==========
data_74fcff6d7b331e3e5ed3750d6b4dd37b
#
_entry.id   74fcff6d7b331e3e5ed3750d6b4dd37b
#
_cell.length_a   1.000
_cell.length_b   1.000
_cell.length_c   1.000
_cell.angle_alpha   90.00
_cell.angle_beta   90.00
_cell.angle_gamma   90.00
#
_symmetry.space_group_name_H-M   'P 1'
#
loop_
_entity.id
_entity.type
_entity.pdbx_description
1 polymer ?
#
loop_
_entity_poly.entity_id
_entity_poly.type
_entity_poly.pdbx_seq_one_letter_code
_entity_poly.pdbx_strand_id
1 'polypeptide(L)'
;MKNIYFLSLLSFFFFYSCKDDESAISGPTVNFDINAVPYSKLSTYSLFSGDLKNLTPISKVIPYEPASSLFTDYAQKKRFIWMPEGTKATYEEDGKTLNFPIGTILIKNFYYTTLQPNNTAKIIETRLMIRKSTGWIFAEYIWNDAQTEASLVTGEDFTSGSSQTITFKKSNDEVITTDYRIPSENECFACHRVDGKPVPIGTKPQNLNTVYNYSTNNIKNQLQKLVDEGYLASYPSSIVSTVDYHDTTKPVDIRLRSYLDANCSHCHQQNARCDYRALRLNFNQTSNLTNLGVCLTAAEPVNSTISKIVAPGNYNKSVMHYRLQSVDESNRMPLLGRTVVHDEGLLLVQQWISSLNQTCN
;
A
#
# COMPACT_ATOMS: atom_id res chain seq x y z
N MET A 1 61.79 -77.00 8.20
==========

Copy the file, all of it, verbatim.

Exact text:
data_74fcff6d7b331e3e5ed3750d6b4dd37b
#
_entry.id   74fcff6d7b331e3e5ed3750d6b4dd37b
#
_cell.length_a   1.000
_cell.length_b   1.000
_cell.length_c   1.000
_cell.angle_alpha   90.00
_cell.angle_beta   90.00
_cell.angle_gamma   90.00
#
_symmetry.space_group_name_H-M   'P 1'
#
loop_
_entity.id
_entity.type
_entity.pdbx_description
1 polymer ?
#
loop_
_entity_poly.entity_id
_entity_poly.type
_entity_poly.pdbx_seq_one_letter_code
_entity_poly.pdbx_strand_id
1 'polypeptide(L)'
;MKNIYFLSLLSFFFFYSCKDDESAISGPTVNFDINAVPYSKLSTYSLFSGDLKNLTPISKVIPYEPASSLFTDYAQKKRFIWMPEGTKATYEEDGKTLNFPIGTILIKNFYYTTLQPNNTAKIIETRLMIRKSTGWIFAEYIWNDAQTEASLVTGEDFTSGSSQTITFKKSNDEVITTDYRIPSENECFACHRVDGKPVPIGTKPQNLNTVYNYSTNNIKNQLQKLVDEGYLASYPSSIVSTVDYHDTTKPVDIRLRSYLDANCSHCHQQNARCDYRALRLNFNQTSNLTNLGVCLTAAEPVNSTISKIVAPGNYNKSVMHYRLQSVDESNRMPLLGRTVVHDEGLLLVQQWISSLNQTCN
;
A
#
# COMPACT_ATOMS: atom_id res chain seq x y z
N MET A 1 61.79 -77.00 8.20